When Mr. Ossowski, the CBSA president, appeared before our committee on May 10, 2018, he explained that the decreases in the supplementary estimates could be a result of a number of major projects coming to an end. Funding had been allocated, but was no longer necessary. Hence the budget was reduced and returned to stability. Can you confirm for us today that the reply suggested to you from the Prime Minister's office was false, that the Conservatives did not make cuts, and that it is simply about going back to a normal budget?
Actually, I do. I was just getting some additional information.
First of all, with respect to that money, it is in IRCC's budget and it would be more appropriately addressed at the CIMM committee. However, I'm happy to tell you that people who have come to this country as refugees have historically been a responsibility of all three orders of government, including municipalities, provinces and territories. We have made an effort, for many generations, to ensure that they are appropriately housed and have access, more recently, to medical services and other services while they undergo our legal due process in determining their eligibility to stay.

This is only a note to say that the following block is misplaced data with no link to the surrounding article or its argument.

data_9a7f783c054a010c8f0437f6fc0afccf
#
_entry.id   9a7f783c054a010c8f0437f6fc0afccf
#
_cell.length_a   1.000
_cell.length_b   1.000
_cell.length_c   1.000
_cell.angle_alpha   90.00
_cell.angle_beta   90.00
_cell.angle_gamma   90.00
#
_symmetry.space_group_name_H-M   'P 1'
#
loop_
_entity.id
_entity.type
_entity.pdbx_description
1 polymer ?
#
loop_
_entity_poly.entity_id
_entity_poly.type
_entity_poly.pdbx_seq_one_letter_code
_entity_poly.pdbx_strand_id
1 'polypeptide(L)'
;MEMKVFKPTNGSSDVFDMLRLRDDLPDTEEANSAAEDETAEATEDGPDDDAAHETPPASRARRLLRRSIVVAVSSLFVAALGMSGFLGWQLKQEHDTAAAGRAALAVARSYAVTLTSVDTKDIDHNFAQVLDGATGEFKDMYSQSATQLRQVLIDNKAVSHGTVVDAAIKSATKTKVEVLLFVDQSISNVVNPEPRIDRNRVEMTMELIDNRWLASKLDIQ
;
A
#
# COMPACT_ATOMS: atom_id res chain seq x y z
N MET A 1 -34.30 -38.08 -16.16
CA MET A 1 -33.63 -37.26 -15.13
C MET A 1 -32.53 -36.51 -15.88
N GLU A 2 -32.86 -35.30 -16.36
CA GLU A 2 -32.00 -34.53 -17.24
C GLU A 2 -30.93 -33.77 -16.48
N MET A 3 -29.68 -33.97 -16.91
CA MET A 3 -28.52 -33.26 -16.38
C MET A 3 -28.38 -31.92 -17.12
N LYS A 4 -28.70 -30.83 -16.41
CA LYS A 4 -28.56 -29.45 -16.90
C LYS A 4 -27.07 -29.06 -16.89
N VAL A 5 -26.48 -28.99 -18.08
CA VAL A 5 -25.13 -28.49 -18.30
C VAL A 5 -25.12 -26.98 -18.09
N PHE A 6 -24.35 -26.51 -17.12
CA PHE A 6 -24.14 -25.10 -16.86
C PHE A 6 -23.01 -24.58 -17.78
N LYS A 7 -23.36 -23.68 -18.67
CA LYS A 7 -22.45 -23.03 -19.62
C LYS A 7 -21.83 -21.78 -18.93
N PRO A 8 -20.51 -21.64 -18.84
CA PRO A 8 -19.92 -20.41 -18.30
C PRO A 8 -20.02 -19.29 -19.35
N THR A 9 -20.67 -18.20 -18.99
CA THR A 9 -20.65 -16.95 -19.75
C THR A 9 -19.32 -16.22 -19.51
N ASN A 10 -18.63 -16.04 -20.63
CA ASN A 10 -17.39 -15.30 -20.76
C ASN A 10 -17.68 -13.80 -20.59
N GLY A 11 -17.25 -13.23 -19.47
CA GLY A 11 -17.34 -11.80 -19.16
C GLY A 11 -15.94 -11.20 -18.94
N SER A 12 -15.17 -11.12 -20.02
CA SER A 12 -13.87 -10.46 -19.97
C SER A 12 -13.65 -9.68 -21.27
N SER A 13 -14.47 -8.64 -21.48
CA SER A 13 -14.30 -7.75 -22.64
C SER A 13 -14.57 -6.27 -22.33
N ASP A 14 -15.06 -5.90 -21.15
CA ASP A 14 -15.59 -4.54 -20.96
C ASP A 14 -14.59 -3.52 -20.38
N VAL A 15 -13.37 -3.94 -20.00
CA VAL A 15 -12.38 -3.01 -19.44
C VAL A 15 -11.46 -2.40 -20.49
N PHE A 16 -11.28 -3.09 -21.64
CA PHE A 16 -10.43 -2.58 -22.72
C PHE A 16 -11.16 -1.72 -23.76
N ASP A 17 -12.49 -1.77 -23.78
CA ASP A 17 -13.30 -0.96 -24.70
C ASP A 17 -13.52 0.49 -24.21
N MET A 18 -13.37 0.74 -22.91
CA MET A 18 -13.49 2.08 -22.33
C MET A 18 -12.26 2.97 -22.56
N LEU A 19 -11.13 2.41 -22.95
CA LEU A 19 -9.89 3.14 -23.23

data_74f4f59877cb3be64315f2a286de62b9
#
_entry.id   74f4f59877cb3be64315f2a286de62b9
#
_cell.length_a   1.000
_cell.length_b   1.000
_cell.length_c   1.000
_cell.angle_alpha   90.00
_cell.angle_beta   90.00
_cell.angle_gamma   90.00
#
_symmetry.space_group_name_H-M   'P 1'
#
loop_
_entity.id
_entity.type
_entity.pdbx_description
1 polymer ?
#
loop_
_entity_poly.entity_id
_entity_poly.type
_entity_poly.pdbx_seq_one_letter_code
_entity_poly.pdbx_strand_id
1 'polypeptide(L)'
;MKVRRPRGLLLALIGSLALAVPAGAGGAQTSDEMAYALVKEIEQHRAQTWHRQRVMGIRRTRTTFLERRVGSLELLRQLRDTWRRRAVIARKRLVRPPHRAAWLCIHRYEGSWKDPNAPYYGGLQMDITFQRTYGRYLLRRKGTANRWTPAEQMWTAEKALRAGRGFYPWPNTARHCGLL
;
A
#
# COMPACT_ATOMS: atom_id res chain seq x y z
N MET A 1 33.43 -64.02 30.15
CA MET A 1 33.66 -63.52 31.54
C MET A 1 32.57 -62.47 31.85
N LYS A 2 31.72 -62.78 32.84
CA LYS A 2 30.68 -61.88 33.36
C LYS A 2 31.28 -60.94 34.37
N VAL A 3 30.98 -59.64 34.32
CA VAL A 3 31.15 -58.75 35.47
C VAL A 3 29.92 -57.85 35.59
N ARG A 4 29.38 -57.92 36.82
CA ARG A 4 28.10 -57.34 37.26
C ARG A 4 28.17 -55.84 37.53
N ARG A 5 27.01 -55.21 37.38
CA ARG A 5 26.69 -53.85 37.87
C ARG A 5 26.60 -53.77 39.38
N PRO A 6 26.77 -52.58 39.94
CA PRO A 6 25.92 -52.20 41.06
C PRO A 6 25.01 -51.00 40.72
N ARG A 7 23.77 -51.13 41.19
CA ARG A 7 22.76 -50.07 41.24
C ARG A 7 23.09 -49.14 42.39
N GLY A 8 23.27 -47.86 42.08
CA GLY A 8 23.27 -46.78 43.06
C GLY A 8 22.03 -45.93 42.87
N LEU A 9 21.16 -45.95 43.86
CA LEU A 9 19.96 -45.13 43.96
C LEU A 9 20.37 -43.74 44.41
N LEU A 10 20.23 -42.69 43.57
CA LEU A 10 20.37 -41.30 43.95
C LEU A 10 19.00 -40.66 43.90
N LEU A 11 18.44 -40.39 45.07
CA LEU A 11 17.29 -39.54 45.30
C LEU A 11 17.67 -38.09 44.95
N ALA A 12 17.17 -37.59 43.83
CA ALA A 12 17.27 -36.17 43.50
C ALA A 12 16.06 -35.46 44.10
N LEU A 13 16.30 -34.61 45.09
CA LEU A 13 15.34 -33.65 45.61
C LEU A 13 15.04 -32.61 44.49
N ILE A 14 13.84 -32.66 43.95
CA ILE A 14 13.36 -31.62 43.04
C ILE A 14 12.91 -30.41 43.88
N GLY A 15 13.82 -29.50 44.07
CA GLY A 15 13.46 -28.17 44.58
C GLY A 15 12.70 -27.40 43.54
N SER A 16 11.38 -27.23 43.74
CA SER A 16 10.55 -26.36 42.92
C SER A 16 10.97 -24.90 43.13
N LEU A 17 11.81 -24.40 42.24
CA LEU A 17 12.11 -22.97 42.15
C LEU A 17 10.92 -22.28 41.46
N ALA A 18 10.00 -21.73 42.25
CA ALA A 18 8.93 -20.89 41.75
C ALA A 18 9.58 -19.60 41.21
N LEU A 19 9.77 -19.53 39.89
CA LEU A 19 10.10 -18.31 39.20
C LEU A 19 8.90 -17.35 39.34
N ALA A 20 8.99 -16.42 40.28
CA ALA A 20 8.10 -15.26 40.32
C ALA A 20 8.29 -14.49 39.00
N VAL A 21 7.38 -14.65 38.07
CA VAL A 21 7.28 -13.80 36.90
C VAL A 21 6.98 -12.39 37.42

As a result of an increase in the number of people who have arrived recently, not unlike what we experienced in previous years, we saw that there was an impact—a cost impact—particularly on municipalities. Therefore, we have been working to provide assistance and support to municipalities, which have really stepped up and done an excellent job of providing those individuals with temporary housing.
As you're aware, there are ongoing discussions with the provinces of Ontario and Quebec and with other provinces as well. We see this as very much a cost-sharing partnership among all three orders of government, and we're working hard to make sure that it's done in an appropriate way.
I have two questions on street gangs, which is also part of your mandate.
There is a lot of talk about finances and strategies. But I wonder what the money is being used for, more specifically. Before the recruitment fund was eliminated by the previous government, provinces and territories could hire front-line officers, for places not covered by the RCMP.
As a Quebec member, the example that comes to my mind is the Section Éclipse in Montreal. That could have been eliminated because the funding was terminated. In the end, the province and the municipality stepped in to fill the gap in the funding.
Do you foresee reinstating that recruitment fund, which enables provinces and municipalities to fight street gangs, especially in Ontario and Quebec? As you know, in those two provinces, the provincial police forces are part of that fight and must have the resources they need.
I am familiar with the previous government introducing the police officer recruitment fund, in 2008. That fund expired in 2013, and it was not continued.